Mountain Views News     Logo: MVNews     Saturday, July 30, 2011

MVNews this week:  Page 8



Mountain Views News Saturday, July 30, 2011



Board Approves 3-year Contract

Alverno High School

200 N. Michillinda Sierra Madre, Ca. 91024

(626) 355-3463 Head of School: Ann M. Gillick 

E-mail address:

Arcadia High School

180 Campus Drive Arcadia, CA 91007

Phone: (626) 821-8370, Principal: David L. Vannasdall

Arroyo Pacific Academy

41 W. Santa Clara St. Arcadia, Ca, 

(626) 294-0661 Principal: Phil Clarke

E-mail address:

Barnhart School

240 W. Colorado Blvd Arcadia, Ca. 91007

(626) 446-5588 Head of School: Joanne Testa Cross

Kindergarten - 8th grade


Bethany Christian School

93 N. Baldwin Ave. Sierra Madre, Ca. 91024

(626) 355-3527 Principal: James Lugenbuehl

E-mail address:

Carden of the Foothills School

429 Wildrose Avenue, Monrovia, CA 91016 626/358-9414 
626/358-5164 fax

The Gooden School

192 N. Baldwin Ave. Sierra Madre, Ca. 91024

(626) 355-2410 Head of School: Patty Patano


High Point Academy

1720 Kinneloa Canyon Road

Pasadena, Ca. 91107 626-798-8989


LaSalle High School

3880 E. Sierra Madre Blvd. Pasadena, Ca. 

(626) 351-8951 


Monrovia High School

325 East Huntington Drive, Monrovia, CA 91016 

(626) 471-2000, 


Norma Coombs Alternative School

2600 Paloma St. Pasadena, Ca. 91107

(626) 798-0759 Principal: Dr. Vanessa Watkins 

E-mail address:

Odyssey Charter School

725 W. Altadena Dr. Altadena, Ca. 91001

(626) 229-0993 Head of School: Lauren O’Neill


Pasadena High School

2925 E. Sierra Madre Blvd. Pasadena, Ca. 

(626) 798-8901 Principal: Dr. Derick Evans


Pasadena Unified School District

351 S. Hudson Ave. Pasadena, Ca. 91109

(626) 795-6981 website:

St. Rita Catholic School

322 N. Baldwin Ave. Sierra Madre, Ca. 91024

(626) 355-9028 website:

Sierra Madre Elementary School

141 W. Highland Ave, Sierra Madre, Ca. 91024

(626) 355-1428 Principal: Gayle Bluemel


Sierra Madre Middle School 

160 N. Canon Sierra Madre, Ca. 91024

(626) 836-2947 Principal: Gayle Bluemel

Contact person: Garrett Newsom, Asst. Principal

E-mail address:

Walden School

74 S San Gabriel Blvd

Pasadena, CA 91107 (626) 792-6166

Weizmann Day School

1434 N. Altadena Dr. Pasadena, Ca. 91107

(626) 797-0204

Lisa Feldman: Head of School

Wilson Middle School

300 S. Madre St. Pasadena, Ca. 91107

(626) 449-7390 Principal: Ruth Esseln

E-mail address:

Pasadena Unified School District

351 S. Hudson Ave., Pasadena, Ca. 91109

(626) 795-6981 Website:

Pasadena, CA - The Pasadena Unified 
School District (PUSD) Board of Education 
tonight welcomed Jon R. Gundry as the new 
Superintendent of Schools, and approved 
his three-year contract by a vote of 6-0. Mr. 
Gundry officially begins his tenure on July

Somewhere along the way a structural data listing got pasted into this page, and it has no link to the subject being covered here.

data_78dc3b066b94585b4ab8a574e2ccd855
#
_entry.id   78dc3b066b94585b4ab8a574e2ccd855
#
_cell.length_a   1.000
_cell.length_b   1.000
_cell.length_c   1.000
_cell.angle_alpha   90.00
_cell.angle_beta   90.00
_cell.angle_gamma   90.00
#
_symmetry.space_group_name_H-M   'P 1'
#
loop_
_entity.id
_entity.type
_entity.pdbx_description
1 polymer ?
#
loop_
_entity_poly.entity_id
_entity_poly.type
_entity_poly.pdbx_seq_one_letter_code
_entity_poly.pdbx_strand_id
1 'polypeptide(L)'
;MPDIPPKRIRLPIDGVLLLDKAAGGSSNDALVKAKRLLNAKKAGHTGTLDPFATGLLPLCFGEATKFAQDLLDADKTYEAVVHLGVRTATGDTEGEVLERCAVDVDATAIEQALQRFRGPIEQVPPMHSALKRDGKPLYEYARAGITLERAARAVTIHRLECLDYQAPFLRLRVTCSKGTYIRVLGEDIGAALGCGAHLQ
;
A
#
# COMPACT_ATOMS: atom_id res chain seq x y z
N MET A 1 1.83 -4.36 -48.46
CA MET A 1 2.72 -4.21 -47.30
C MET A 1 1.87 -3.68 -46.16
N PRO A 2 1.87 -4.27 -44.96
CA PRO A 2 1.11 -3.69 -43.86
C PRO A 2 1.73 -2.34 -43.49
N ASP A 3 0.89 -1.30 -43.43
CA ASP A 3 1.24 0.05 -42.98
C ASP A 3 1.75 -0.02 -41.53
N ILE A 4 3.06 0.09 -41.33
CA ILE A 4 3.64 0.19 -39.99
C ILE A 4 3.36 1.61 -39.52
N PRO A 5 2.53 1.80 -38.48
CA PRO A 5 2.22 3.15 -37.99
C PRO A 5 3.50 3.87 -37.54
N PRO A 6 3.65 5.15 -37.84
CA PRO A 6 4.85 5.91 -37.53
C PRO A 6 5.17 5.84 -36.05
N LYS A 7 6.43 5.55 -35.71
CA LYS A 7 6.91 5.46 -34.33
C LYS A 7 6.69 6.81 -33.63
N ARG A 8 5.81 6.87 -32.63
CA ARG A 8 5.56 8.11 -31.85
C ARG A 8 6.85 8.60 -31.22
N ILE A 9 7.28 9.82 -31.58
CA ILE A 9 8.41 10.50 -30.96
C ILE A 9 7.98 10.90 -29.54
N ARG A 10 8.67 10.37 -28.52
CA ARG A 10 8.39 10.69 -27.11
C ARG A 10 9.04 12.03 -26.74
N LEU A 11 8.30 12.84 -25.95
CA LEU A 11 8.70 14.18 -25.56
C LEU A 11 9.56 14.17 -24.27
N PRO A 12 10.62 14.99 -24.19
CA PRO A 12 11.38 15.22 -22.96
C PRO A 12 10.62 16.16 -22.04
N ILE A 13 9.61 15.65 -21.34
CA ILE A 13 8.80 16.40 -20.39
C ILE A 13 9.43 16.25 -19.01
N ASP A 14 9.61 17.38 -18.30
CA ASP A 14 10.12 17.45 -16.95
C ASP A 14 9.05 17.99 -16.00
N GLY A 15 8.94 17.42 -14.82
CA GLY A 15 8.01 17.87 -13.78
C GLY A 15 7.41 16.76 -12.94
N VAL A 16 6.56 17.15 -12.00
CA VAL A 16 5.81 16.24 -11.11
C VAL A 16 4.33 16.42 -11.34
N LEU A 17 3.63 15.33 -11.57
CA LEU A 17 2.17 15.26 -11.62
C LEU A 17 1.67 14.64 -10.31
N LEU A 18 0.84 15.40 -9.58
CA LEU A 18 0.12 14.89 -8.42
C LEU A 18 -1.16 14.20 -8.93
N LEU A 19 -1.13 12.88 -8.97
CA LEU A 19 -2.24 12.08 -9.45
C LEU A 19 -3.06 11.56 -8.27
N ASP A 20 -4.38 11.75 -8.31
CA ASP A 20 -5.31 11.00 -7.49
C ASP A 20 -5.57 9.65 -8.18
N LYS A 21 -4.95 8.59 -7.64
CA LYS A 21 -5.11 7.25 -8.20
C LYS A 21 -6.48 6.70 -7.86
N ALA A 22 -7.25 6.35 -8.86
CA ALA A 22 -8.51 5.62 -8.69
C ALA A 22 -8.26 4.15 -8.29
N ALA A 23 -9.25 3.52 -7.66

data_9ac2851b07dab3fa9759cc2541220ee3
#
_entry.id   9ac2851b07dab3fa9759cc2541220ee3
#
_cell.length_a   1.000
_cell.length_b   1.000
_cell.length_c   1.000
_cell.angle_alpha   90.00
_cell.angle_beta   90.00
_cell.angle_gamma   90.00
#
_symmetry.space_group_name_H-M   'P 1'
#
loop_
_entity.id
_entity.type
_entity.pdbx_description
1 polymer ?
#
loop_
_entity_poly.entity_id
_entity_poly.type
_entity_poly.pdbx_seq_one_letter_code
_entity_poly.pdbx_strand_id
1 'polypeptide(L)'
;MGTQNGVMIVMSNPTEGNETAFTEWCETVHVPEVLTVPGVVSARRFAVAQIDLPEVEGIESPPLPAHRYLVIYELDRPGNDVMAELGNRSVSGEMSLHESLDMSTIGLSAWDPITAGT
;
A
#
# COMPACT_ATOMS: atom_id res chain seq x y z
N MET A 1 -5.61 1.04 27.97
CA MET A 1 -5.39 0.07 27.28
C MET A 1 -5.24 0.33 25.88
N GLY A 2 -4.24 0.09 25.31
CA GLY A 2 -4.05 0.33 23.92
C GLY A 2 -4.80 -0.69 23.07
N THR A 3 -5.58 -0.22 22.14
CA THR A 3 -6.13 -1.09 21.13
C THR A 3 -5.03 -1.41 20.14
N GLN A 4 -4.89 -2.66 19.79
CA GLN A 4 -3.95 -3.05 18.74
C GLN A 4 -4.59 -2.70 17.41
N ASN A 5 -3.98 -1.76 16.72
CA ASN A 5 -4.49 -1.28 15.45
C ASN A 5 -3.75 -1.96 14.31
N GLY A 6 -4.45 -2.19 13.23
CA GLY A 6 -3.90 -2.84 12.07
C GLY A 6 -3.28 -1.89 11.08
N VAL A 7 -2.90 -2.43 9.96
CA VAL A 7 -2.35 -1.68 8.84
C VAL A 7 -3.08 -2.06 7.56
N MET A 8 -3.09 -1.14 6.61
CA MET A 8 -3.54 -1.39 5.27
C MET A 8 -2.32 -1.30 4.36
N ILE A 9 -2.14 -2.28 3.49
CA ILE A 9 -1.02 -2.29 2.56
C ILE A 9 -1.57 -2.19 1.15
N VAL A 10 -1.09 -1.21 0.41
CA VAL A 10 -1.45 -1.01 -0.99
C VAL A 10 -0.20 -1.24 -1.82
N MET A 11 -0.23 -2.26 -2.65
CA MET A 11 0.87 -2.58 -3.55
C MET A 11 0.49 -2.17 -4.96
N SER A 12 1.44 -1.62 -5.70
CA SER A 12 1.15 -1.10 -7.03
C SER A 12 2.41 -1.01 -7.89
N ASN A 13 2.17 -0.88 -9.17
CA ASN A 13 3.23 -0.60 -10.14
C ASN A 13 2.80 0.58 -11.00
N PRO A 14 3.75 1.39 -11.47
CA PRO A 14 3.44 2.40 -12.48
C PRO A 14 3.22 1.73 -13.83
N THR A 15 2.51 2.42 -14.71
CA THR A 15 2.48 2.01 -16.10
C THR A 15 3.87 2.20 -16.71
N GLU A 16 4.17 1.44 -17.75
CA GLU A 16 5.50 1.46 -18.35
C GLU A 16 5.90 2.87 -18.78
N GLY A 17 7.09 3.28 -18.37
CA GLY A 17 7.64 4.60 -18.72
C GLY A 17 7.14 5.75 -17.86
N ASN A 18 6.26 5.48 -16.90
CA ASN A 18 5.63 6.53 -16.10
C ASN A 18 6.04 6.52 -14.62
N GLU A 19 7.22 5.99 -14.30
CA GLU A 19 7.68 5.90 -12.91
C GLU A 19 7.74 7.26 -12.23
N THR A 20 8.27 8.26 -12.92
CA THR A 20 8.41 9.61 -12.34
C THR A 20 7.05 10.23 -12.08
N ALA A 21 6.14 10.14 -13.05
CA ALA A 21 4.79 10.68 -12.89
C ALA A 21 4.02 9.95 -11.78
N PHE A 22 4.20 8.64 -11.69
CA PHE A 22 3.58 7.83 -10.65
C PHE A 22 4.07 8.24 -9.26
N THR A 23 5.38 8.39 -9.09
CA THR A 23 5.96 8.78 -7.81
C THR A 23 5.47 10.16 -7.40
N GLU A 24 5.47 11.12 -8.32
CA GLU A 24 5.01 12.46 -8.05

27, 2011.

“I would like to welcome Mr. Gundry 
to the Pasadena Unified School District,” 
said Board President Renatta Cooper. “He 
brings impressive skills and knowledge to 
our district, and we wish him much success 
as we work together for students.” 

Mr. Gundry, who brings more than two 
decades of experience as a teacher, principal 
and instructional leader, joins PUSD after 
three years at the Los Angeles County 
Office of Education (LACOE). He served 
as Deputy Superintendent of LACOE from 
2008 until September 2010, when he was 
appointed Interim Superintendent.

 “It is going to be my pleasure to serve this 
community, these parents and kids, and to 
work together with the Board to make this 
the great school district that you envisioned 
when you put together the Strategic Plan,” 
said Mr. Gundry. “This morning, I had 
an opportunity to meet with two parent 
groups, and I look forward to working with 
all the parents of this district to do what’s 
best for kids. My success will be the success 
of the students of this district.”

 Mr. Gundry met with parents from the 
District’s English Learner Advisory Council 
(DELAC) and the African-American Parent 
Council (AAPC) today, and has scheduled 
meetings with other parents, community 
leaders, and employees in the next few 

 He was also welcomed by representatives 
of employees in the district at tonight’s 
Board meeting.

“On behalf of teachers, counselors, 
librarians, and other members, I would 
like to welcome Mr. Gundry to Pasadena 
Unified and look forward to working with 
him,” said Alvin Nash, President of the 
United Teachers of Pasadena.

 As the Chief Executive Officer of 
LACOE and Secretary of the County Board 
of Education, Mr. Gundry was responsible 
for ensuring the financial and academic 
stability of 80 school districts that serve 
more than two million preschool and 
school-age children, and for overseeing 
$16 billion in school district funding and 
a staff of nearly 4,000. He was appointed 
Interim Superintendent by the Los Angeles 
County Board of Supervisors following the 
retirement of Darline P. Robles last summer. 
Previously as Deputy Superintendent, 
he had been a vital member of LACOE’s 
Executive Cabinet, developing policy and 
overseeing strategic projects and initiatives. 

Prior to joining LACOE in February 
2008, Mr. Gundry served in the Houston, 
Texas, Independent School District since 
1982. His tenure there included 12 years as 
an administrator, ultimately serving as an 
executive principal overseeing 17 campuses 
in a high school feeder system. A 16-year 
classroom teacher, Mr. Gundry taught 
English, Spanish and English as a Second 
Language in the middle and high schools. 

 Mr. Gundry earned a Bachelor of Science 
in English and Spanish from Northern 
Arizona University in 1978 and a M.Ed. 
in Administration from Houston Baptist 
University in 1996He was awarded the 
Texas Excellence Award for outstanding 
high school teachers in 1989. A Fulbright 
Scholar, he spent a year teaching in Nicosia, 
Cyprus, in 1990. He is a fluent speaker of 
Spanish, and spent one of his high school 
years as a foreign exchange student in 

 Tonight’s approval of Mr. Gundry’s 
contract culminates a five month process 
that began in March. The process included 
outreach to parents, staff, and community 
leaders to identify the qualities they wanted 
to see in the new superintendent. The 
Board retained the executive search firm